I decided to go back over the charts I have provided previously on the Asian debt and capital structure situations, here looking at updating the charts with Singapore and Hong Kong in mind. I’m pretty happy that I didn’t include these two in the first pass-around, but at the moment they carry some interesting features so picking and choosing which charts to include has its benefits!
Let’s get to it with this chart of aggregate financing across Asia, now updated with Singapore and Hong Kong:
Here, we pretty immediately see that both Hong Kong and Singapore leapfrog Japan or Taiwan in terms of total aggregate financing, with Hong Kong achieving that (with debt alone almost eclipsing aggregate financing in Singapore), and Singapore easily achieving that when also considering equity market capitalization.
Perhaps most astonishing is the massive equity market capitalization in these economies, at nearly 400% (!) of GDP for Hong Kong and over 200% for Singapore. Sure, they are financial centres, but their overall economic sizes are equivalent to Malaysia and the Philippines. Now, how does this debt break down in terms of the nominal interest cost of the debt? (I have ignored mortgage payments here, modeling those is even more uncertain than any other place, as the growth to be considered is regional rather than domestic.)
Going back on the total debt breakdowns courtesy of the Nikkei Asian Review, and applying the latest loan cost data as i have previously, the interest cost in percent of GDP for different sectors emerge, here shown for Hong Kong and Singapore with the rest of East Asia for comparison:
It becomes immediately visible that the main source of these costs, both in Singapore and Hong Kong, is corporate debt. In Hong Kong it’s the bond market (thus much more uncertain) while in Singapore it’s bank lending to corporates. Household debt interest here are also very high, in Singapore’s case even taking the dubious honour of first place from Korea! then, what happens if we adjust this for inflation?
Here, the discrepancy with massive interest in Hong Kong but almost none in Singapore becomes very highly visible. Given, these numbers might be somewhat extreme, but the average and trends are not too far off (inflation at 4.5% in Hong Kong rather than 6.6%, and around 1% in Singapore rather than 0.6%) so it still gives a rather good picture of the relative ability of the economies to inflate away the debt. Here, all debt in Singapore save for corporate bonds becomes the most expensive in East Asia, and corporate bonds tick in at number 2, distantly behind Korea but far ahead of China.
Hong Kong on the other hand immediately looks like a very sustainable debt picture with inflation at these levels, providing near-Japanese levels of debt relief through inflation (especially since Japan’s inflation is largely “doped” by the tax hikes). Likely, Hong Kong is the most difficult economy to be a lender to locals in given the inflation picture, which might be why it has such extremely high overall debt/GDP levels. Additionally, the ability to borrow against assets whose value are largely driven by non-local economic factors (stock market and property market both piggy-backing of China rather than local earnings ability) allows for elevated valuations and more assets to borrow against.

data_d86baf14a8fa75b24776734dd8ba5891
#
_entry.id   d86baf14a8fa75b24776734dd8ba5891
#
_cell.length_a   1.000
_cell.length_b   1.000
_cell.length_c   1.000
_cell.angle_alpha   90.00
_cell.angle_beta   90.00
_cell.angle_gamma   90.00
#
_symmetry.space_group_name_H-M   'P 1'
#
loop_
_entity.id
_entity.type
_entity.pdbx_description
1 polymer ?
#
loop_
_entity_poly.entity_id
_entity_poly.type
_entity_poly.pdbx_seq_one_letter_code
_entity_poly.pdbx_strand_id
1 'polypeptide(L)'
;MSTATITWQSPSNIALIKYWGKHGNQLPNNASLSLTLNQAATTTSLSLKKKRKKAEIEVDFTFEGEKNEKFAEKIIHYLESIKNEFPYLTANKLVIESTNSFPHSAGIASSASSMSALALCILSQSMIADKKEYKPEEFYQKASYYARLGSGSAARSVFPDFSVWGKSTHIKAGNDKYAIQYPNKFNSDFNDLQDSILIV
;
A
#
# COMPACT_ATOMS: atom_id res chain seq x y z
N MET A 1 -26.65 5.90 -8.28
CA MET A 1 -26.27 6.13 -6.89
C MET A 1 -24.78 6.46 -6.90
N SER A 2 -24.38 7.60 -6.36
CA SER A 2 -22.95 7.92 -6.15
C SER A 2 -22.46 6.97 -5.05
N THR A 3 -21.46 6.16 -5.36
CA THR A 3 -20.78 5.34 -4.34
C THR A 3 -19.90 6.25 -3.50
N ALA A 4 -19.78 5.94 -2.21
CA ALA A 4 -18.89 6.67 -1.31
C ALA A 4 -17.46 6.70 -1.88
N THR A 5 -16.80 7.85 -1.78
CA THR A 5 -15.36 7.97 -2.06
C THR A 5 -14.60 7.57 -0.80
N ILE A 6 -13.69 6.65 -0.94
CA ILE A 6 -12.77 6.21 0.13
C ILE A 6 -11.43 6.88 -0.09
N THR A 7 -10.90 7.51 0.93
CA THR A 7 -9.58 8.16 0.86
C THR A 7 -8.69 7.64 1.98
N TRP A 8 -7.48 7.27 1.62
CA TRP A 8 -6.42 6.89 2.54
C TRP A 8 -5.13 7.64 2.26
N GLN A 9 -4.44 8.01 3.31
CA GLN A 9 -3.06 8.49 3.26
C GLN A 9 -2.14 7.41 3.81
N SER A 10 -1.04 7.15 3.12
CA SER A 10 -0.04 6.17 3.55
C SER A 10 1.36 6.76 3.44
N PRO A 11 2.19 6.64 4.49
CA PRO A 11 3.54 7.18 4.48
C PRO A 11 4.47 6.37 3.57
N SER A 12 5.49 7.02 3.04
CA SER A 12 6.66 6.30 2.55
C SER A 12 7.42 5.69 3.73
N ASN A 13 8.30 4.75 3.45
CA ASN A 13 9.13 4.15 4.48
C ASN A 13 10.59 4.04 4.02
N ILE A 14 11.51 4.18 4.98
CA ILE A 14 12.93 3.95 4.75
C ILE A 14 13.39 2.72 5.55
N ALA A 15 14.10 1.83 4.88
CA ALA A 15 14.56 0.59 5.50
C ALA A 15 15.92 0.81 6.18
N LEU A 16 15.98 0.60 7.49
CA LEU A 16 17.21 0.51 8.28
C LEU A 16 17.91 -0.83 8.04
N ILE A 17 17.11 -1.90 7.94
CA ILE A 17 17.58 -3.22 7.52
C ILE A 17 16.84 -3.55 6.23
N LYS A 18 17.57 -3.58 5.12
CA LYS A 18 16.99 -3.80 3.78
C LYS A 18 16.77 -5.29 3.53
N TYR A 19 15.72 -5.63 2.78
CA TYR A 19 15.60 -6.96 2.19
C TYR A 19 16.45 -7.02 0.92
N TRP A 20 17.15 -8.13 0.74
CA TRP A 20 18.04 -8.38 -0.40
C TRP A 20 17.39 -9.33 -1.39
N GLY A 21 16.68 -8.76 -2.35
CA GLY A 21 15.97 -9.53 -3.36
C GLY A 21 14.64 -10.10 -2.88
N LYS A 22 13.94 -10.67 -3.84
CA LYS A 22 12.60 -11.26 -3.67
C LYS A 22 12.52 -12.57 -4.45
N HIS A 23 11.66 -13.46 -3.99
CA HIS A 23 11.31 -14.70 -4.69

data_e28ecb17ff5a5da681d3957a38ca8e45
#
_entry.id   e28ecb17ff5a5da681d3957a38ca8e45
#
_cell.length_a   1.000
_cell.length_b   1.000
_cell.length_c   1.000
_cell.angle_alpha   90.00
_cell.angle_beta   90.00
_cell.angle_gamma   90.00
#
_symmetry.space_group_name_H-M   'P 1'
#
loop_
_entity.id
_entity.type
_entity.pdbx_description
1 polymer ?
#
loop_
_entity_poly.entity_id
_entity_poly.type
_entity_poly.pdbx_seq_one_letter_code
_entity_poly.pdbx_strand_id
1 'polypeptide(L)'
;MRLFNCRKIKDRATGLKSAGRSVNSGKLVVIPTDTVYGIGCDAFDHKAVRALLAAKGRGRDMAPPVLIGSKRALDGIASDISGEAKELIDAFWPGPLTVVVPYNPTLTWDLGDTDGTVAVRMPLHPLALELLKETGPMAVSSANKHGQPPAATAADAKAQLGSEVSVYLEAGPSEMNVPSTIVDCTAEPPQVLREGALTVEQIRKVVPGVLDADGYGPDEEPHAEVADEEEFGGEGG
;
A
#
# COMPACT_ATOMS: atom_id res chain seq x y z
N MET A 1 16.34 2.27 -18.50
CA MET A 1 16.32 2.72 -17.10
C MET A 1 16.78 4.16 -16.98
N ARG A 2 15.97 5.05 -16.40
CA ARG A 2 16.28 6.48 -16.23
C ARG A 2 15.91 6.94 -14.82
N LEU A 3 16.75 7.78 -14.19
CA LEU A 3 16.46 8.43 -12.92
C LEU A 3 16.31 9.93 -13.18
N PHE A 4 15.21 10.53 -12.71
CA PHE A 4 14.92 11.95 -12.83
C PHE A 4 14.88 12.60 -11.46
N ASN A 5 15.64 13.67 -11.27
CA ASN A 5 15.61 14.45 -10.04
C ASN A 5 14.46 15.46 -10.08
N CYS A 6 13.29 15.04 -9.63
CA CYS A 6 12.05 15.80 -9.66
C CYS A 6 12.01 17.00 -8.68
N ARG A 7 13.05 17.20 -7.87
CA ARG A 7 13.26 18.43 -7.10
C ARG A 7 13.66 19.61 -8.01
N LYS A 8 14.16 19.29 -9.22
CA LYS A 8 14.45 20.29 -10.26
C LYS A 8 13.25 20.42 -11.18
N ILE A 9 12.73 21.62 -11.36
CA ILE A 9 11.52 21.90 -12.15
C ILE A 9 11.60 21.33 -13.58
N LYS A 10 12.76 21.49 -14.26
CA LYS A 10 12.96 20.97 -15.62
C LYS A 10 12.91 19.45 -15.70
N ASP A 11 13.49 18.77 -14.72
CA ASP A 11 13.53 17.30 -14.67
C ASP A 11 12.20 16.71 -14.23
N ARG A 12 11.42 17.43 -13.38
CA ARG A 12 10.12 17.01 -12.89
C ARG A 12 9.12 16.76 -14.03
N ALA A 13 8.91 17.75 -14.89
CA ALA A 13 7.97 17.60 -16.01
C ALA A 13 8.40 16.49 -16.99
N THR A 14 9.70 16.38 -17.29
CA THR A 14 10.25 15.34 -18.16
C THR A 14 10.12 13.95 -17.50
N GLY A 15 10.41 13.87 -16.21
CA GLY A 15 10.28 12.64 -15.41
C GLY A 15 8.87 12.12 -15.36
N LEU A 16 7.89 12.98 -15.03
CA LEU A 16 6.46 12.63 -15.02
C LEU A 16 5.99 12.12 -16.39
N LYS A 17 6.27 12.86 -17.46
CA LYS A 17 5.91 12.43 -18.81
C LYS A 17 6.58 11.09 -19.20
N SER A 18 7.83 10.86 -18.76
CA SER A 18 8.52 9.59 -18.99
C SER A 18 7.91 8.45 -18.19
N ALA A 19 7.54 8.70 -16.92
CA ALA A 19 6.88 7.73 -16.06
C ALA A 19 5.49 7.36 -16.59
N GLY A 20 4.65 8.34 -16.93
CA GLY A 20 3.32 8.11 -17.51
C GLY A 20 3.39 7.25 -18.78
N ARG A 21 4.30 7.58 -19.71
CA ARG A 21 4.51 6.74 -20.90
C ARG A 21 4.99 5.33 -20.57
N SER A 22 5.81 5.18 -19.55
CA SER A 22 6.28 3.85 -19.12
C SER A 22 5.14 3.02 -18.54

Finally, how does the trade and foreign exchange reserves numbers look? This might give an indication of trade reliance and ability to sustain these levels of valuations.
Again, these are total trade values used for the trade data, but it gives an indication of the sensitivity of the economy to external trade that is hard to model in either the trade balance, import/export individually, or the current account (which also considers net financial gains/losses in the country).
Here, even though Singapore has a massive currency reserve, the 217% of GDP total monthly trade means that only half a month of trade matches the overall currency reserves. Singapore thus is very sensitive to changes in its terms of trade, and this sensitivity most likely will force actions by the Monetary Authority of Singapore. The overall trend is followed by Hong Hong, having larger reserves to GDP but trading less (although still ridiculously much when compared to any whole country) than Singapore.
After that there is a pretty tight race around 4 months of trade-value-to-reserves for all of Hong Kong, Malaysia, Korea, Thailand and India, despite their currency reserve levels differing from near-120% to less than 20% of GDP! China and Japan look somewhat similar, with unremarkable reserves as percent of GDP (but keep in mind that these are the globally largest holders in nominal terms) but that representing massive amounts of its total trade, at 10 months to one year respectively! For those of you worried that Japan’s trade is the main reason for the BOJ stimulus can rest eay now, I hope, especially if you look into the balance of trade or current account of Japan!
Taiwan is the only country that has both large reserves and those reserves representing a significant time of trade, with roughly 85% reserves to GDP and 8.5 years of trade. Thailand, Malaysia and to a much lesser extent Korea follows suit in trading roughly 10% of GDP, allowing the relative heights of these bars to remain within the same neighbourhood.
Edit: I was careless in my data reading the time I did this, most trade data is for monthly trade, throwing the analysis out of whack.